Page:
JF Ptak Science Books Post 1771 (b) (from 2012)
In the early days of aviation aerial assault must have seemed incredible--and an abomination. Hurling stones and other offensive weapons by trebuchet and catapult is one thing, and launching balls and shot from cannons and mortars is quite another--but actually having your weapon flown over an enemy's position and dropped, remotely or via cable, must have been ab excruciating achievement, militarily speaking. To be able to direct an explosive charge over a position not reachable by an infantry (say in 1915) must've been a short-lived comfort on the offensive end, though the user of such a technology would also have to contend with the contrary, as the enemy would be able to do the same thing themselves.
This idea was not limited to just military purposes. Companies could now wage an advertising war war against competitors in a thee-sky's-the-limit campaign, hoisting their ads on balloons anchored over a city, making it possible for the first time to have your message so universally read, a pre-intertubes version of smoke signals.
And this, seeming more on the Orwellian/1984 side, or perhaps more contemporary as an instrument of the Dear Leader in North Korea (left, from Popular Mechanics, July, 1939).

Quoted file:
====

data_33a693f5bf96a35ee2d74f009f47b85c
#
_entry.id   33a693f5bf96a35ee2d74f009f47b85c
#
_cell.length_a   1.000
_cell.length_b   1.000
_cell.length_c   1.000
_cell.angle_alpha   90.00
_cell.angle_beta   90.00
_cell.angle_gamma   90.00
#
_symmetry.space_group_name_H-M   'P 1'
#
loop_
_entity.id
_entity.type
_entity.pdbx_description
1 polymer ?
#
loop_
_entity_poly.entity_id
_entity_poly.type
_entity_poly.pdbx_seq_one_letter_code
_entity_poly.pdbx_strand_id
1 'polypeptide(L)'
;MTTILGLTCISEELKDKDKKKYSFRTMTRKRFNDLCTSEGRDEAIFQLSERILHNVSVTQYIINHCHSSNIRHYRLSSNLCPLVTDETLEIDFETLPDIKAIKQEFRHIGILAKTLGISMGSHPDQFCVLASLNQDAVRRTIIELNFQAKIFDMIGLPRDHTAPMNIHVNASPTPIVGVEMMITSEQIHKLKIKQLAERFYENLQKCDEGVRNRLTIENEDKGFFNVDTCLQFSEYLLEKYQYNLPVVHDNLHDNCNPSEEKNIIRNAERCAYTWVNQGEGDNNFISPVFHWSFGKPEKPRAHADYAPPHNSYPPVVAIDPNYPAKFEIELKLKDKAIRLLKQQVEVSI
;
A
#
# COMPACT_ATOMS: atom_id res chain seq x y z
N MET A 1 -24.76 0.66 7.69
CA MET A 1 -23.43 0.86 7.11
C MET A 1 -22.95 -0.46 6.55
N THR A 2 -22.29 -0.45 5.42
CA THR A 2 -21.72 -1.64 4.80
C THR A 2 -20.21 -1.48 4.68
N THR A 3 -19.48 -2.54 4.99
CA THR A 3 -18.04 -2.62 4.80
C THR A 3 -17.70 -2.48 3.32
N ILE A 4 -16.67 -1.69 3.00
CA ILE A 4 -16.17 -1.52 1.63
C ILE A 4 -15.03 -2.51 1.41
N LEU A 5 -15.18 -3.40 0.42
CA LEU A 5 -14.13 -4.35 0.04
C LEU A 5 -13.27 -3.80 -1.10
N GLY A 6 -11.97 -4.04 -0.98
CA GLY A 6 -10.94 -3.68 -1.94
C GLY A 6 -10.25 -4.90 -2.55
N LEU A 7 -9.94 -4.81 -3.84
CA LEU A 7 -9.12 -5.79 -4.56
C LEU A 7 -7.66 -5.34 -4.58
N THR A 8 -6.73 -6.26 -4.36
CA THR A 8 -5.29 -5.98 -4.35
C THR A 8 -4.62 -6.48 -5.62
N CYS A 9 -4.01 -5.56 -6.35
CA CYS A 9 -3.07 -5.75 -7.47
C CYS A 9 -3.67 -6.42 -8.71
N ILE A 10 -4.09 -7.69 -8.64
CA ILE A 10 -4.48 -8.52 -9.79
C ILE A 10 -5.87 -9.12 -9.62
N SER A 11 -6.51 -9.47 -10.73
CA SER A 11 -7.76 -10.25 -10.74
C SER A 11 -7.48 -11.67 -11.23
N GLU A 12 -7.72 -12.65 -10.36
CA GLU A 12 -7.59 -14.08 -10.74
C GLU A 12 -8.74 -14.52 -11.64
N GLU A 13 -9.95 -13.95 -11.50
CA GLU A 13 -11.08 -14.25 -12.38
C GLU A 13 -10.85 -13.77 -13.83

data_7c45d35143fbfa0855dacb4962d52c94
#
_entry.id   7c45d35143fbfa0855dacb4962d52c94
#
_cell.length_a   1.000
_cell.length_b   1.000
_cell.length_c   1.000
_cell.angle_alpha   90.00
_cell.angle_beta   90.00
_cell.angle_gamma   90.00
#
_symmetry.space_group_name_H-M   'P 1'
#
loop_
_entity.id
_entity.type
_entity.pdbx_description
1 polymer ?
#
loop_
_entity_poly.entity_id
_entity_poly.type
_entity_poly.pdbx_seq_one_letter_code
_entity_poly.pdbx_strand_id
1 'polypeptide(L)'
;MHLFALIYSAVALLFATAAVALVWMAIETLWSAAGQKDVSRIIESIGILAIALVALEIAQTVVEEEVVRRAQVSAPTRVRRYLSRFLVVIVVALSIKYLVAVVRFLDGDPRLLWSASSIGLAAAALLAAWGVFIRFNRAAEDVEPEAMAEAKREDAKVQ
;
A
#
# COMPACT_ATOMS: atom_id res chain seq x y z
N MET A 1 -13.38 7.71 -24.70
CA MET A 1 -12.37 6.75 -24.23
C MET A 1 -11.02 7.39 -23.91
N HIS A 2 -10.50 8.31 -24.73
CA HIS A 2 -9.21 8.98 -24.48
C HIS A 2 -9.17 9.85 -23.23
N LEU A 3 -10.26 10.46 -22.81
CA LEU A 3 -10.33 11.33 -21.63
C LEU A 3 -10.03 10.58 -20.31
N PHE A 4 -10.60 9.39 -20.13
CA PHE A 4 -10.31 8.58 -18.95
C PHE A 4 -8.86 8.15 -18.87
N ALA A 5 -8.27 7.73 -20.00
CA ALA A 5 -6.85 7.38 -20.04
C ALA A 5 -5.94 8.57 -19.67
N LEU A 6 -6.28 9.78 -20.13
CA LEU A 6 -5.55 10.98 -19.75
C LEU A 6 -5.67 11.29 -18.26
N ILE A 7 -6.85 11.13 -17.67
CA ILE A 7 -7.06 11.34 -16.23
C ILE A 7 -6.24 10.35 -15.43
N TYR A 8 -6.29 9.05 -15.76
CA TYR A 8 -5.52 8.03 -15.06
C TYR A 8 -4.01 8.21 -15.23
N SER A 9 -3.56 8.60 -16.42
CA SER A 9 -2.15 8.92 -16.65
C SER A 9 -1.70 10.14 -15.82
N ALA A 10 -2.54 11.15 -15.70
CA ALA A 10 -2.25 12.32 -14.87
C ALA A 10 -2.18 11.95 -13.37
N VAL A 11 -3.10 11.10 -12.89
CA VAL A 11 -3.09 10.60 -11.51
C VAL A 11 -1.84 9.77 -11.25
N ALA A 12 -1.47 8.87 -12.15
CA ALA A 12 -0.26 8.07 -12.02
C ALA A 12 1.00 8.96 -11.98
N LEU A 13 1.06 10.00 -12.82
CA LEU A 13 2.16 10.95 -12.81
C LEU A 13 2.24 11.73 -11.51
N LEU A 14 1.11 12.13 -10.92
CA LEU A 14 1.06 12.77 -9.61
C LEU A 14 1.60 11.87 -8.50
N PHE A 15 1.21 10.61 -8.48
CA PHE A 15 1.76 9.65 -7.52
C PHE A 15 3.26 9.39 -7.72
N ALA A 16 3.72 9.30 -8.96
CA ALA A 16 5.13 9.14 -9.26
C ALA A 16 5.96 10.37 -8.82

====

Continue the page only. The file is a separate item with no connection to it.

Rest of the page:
Here's an interesting, pre-airplane, airship-delivered explosive device: floated over an enemy's position, the chord would be pulled at the desired time to create a tear in the balloon's top, sending the craft down, with the bomb exploding on impact:
Another sort of slow death from above advertising scheme:
[Google patent: http://www.google.com/patents/US144436?dq=balloon]
In this device patented by Steinmetz the explosive device is still actually attached to the aircraft when exploded--not a very common way of delivering your weapon. The airship would advance on the enemy, with the bomb attached to a cable just above an anchor at bottom; the anchor would grapple the target, and the bomb detonated from the gondola of the airship: